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‘Hollow victory’: a rape survivor’s journey through a broken criminal justice system  


More women are reporting rape to the police but prosecutions are at an all-time low. As a new approach to investigating sexual crimes is piloted in Bristol, the Cable follows the story of one woman from reporting to the police to her attacker standing trial.

Illustrations: Sophia Checkley

Content warning: This story contains references to rape, sexual violence and suicide  

I met Katie* in a backroom of a hairdressers’ salon in May; she was getting her highlights done. It’s a cosy, albeit unusual place for an interview, but between work, raising her two young kids and the trial – this was a rare couple of hours she had to sit and talk. 

The 22-year-old had just beaten the odds. Just 3% of rapes reported to the police made it to court, of which only 42% resulted in a guilty verdict, according to 2020 research from the Centre for Women’s Justice.

In 2019, Luke Thompson, 32, raped Katie in the back of his car after they’d met on a night out. Two years later, she reported it to the police in May 2021 – the same month Thompson had raped another girl in Swindon, Katie would later find out. 

On 2 May, her case was heard in Bristol Crown Court. Thompson was charged, in relation to Katie and the other woman, with two counts of rape, two counts of sexual assault and one count of assault by penetration. 

Between slim chances of success and an often retraumatising judicial process, nearly half of rape victims drop their claims. “There were so many times I thought, I’m not doing this anymore,” Katie tells me, due to the extensive delays in getting her case to court. “And what if he was found not guilty, and then I’d just have to walk the streets with him angry with me!” 

“There were so many times I’ve thought – no I’m not doing this,” she says. “In the end, I just numbed myself to it all, you just keep going. The whole time I’d say to myself – at least I’ve tried to protect other women.”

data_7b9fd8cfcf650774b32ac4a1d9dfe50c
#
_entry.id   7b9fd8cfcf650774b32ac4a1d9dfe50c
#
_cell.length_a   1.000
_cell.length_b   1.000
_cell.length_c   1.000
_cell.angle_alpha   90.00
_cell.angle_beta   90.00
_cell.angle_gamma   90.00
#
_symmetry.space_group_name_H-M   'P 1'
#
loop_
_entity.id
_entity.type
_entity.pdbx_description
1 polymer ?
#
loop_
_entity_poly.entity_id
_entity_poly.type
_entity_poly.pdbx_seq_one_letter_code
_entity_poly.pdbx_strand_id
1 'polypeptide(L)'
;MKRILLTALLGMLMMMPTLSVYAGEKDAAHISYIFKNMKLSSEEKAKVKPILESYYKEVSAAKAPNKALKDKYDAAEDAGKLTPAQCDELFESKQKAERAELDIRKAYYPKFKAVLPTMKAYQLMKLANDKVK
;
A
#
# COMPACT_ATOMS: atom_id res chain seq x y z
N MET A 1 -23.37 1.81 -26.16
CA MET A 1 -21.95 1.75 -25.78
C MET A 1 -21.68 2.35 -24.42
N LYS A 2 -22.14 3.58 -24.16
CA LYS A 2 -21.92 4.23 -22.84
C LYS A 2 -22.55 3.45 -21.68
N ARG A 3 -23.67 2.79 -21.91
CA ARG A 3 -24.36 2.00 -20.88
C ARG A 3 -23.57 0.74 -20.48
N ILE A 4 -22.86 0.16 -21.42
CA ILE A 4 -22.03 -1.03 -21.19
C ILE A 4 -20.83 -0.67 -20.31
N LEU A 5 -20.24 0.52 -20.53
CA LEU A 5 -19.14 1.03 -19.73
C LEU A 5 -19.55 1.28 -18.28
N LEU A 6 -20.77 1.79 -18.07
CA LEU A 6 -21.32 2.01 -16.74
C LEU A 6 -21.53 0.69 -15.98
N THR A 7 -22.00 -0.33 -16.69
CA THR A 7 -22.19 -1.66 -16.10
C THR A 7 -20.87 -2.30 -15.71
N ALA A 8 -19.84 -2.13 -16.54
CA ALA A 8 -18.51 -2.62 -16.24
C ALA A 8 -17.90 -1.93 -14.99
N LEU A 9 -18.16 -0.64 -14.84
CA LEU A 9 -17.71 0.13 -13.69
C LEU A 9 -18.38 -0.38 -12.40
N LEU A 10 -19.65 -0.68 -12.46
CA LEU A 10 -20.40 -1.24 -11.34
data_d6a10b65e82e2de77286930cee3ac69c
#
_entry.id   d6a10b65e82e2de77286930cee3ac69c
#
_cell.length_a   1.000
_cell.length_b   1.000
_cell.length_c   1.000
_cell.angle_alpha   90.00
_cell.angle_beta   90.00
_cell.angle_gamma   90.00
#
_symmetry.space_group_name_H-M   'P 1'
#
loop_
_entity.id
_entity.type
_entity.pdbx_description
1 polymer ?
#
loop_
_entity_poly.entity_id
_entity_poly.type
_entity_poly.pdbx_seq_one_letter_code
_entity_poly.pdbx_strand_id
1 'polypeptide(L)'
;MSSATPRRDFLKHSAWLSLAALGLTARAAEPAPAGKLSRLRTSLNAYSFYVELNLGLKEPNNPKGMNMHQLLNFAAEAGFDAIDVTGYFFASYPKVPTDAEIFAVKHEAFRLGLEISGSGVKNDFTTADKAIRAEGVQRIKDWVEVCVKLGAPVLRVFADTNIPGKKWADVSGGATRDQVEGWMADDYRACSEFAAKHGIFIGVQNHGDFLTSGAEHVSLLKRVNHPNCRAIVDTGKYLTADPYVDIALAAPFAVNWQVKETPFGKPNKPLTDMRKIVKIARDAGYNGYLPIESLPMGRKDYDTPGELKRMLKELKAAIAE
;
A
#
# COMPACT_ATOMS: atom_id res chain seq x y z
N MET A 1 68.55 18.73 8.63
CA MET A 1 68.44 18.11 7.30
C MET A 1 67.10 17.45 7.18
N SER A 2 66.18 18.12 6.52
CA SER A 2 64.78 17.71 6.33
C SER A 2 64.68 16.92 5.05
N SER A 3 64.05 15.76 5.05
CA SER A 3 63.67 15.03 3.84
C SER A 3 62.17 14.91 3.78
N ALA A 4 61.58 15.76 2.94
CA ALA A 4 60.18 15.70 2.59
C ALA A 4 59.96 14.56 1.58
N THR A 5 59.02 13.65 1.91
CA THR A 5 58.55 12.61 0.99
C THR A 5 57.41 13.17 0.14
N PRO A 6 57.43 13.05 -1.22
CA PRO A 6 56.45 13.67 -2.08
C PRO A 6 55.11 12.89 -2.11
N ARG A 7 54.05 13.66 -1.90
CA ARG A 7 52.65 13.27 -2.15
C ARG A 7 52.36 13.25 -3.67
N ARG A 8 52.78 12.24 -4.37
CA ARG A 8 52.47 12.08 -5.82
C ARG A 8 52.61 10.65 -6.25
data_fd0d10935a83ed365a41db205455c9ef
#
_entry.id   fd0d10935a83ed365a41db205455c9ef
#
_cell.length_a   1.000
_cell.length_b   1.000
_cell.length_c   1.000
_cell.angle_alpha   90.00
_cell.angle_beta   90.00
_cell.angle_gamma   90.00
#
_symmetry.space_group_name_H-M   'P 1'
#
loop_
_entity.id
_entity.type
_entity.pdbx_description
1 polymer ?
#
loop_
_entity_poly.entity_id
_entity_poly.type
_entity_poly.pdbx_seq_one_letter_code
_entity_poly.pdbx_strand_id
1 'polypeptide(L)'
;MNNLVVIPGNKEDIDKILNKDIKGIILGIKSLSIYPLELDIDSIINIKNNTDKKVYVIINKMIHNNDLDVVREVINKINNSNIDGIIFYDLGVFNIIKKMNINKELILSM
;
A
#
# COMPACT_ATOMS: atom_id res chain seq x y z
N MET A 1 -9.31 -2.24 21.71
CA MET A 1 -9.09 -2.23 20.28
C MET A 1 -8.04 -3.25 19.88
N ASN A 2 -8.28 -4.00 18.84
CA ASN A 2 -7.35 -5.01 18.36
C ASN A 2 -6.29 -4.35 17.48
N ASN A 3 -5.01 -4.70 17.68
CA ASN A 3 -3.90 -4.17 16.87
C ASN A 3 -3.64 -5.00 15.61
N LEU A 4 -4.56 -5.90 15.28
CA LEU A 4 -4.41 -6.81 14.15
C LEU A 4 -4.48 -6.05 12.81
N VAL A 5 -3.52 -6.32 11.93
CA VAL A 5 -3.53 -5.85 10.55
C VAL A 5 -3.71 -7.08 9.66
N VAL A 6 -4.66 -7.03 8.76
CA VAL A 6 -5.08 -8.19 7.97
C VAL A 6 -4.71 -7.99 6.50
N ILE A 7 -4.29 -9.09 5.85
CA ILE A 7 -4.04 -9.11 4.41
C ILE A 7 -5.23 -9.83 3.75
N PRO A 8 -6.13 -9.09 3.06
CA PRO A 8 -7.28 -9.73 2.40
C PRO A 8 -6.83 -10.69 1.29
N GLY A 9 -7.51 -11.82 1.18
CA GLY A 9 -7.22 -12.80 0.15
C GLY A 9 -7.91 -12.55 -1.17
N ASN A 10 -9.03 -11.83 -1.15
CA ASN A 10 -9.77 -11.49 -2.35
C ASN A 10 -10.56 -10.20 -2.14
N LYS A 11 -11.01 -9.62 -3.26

But her gamble paid off. After a four-day trial, a jury returned the verdict: guilty on all five counts.

“It doesn’t feel real,” Katie tells me after the judge delivered the verdict. “It’s been such a long time. Maybe when I know the sentence, then I can be like, ‘ok, so I can not think about it for this many years.’”

On 22 June, Thompson was sentenced to 16 years in prison, eight years for each offence, plus a further three years on licence. 

The same year Katie reported to the police, a new approach to investigating and prosecuting sexual crimes – Operation Bluestone – was piloted by Avon and Somerset Police. 

But two years on, are these changes being felt on the ground? In the first of a two-part investigation, the Cable has been trying to answer that very question, by following Katie’s trial and interviewing the police and Crown Prosecution Service. Here is her story. 

Chapter 1: The trial begins, the waiting game continues

On 2 May, 10am, in Bristol Crown Court, the court assembles to hear Luke Thompson’s trial. Three hours later, the defendant is still a no-show. “He lives on Ashley Road – it does not take this long to walk here from there,” the judge says sternly to the defence barrister. 

Meanwhile, on the floor above us in the courtroom, Katie waits anxiously in the witness room. “I’d been there since 9am, I hadn’t slept, I was taking beta blockers,” she recalls. 

News that Thompson hadn’t turned up was hard to bear: “I was so anxious and angry.” Thompson has form here. In the pre-trial hearings he turned up late, then without a lawyer. Each time causing months of delays, pushing the court date back further and further. 

The court breaks for recess. Outside I meet Chrissy,* Katie’s mother. She’s the reason I’m here – in April, she wrote to me about her daughter’s rape case, she’d wanted a reporter to look into the difficulties they’d faced navigating the system.

She’s a small, ex-punk woman, wearing fishnets, Doc Martens and an enraged expression. “He should have been remanded!” she says.

By the end of the day, there’s still no sign of Thompson. An arrest warrant is issued, and the court adjourned. 

My barrister just told me to get on with it. You can tell the courthouse is a man’s world.


Campaigners have long criticised the fact that rape victims, with high degrees of trauma, face the longest waits delays or their case to progress to trial. Two years is the average wait – the time Katie had to wait, too. 

A report from March by the charity Rape Crisis said the number of sexual offence cases waiting to go to the Crown Court now stands at 8,741. Of these, 2,210 are adult rape cases – a record high. 

The report also criticises the fact that perpetrators in rape and sexual offences are often not on remand – with victims left without sufficient protection.